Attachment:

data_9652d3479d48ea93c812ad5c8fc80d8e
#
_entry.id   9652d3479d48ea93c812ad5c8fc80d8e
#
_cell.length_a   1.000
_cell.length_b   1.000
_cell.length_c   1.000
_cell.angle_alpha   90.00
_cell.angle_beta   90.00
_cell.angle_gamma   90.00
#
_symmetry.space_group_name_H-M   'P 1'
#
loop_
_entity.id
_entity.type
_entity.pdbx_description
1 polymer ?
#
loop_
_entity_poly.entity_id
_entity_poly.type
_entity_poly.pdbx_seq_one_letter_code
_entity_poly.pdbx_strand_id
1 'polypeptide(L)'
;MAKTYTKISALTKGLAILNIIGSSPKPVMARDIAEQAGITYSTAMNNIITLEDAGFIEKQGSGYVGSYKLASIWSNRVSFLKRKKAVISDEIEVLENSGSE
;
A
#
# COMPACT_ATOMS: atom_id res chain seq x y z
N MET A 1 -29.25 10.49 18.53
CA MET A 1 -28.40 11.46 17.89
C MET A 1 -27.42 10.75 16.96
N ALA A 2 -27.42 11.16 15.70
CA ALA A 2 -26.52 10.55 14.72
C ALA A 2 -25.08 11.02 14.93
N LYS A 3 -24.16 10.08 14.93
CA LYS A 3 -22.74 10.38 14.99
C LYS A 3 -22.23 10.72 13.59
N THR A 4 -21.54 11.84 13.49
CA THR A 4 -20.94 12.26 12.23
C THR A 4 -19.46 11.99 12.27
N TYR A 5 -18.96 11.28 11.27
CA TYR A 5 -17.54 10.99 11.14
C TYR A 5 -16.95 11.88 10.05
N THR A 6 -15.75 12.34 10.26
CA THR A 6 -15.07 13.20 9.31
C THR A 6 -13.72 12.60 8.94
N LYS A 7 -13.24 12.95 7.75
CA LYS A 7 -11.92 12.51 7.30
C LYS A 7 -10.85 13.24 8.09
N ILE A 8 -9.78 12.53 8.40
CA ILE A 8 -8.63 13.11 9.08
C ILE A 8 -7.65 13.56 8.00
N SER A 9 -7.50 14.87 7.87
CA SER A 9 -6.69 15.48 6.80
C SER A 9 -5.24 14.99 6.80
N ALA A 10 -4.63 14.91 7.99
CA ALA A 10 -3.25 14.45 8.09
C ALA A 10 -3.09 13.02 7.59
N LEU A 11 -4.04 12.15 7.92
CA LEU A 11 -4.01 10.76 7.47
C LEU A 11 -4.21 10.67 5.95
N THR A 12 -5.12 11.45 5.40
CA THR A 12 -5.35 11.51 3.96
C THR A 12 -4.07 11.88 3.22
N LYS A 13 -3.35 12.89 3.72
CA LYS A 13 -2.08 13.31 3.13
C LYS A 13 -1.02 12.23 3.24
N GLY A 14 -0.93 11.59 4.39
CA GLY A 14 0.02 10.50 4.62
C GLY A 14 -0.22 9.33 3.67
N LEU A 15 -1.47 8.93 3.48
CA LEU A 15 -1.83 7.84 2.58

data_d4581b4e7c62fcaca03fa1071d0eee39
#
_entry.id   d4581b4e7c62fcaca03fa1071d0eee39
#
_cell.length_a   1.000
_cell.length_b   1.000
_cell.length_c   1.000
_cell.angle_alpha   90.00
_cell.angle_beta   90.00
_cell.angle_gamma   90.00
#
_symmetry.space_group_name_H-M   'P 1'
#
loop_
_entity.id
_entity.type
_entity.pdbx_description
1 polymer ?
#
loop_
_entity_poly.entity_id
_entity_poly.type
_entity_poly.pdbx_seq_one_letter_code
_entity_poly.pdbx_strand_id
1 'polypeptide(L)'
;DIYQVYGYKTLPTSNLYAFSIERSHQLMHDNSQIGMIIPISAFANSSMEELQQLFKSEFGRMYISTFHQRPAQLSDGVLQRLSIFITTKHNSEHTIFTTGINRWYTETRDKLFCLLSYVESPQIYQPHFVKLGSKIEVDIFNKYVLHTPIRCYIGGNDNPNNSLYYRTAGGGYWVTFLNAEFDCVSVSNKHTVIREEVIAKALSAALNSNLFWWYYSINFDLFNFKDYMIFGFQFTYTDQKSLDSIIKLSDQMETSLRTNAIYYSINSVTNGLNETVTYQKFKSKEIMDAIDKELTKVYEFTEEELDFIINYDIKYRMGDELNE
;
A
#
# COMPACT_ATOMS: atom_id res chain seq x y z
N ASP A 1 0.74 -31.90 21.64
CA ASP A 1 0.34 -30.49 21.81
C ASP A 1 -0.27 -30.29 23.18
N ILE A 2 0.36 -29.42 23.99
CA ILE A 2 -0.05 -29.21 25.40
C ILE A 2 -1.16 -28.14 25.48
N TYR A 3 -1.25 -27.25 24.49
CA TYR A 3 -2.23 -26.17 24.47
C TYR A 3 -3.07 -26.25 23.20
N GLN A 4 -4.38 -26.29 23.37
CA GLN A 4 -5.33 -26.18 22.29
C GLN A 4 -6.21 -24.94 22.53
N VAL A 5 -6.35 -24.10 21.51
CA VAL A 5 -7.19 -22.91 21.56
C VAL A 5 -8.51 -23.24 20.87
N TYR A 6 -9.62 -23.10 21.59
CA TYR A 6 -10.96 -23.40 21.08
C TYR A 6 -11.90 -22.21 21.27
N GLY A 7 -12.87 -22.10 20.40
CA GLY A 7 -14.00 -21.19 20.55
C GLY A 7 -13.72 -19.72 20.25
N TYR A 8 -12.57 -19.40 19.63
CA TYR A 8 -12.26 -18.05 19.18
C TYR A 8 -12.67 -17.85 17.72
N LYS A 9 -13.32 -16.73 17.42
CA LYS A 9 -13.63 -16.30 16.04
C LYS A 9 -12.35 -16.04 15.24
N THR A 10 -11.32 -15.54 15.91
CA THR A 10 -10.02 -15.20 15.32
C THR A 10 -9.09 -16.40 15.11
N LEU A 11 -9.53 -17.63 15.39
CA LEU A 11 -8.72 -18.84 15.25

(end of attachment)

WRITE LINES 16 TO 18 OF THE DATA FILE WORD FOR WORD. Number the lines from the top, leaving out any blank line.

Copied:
_entity.type
_entity.pdbx_description
1 polymer ?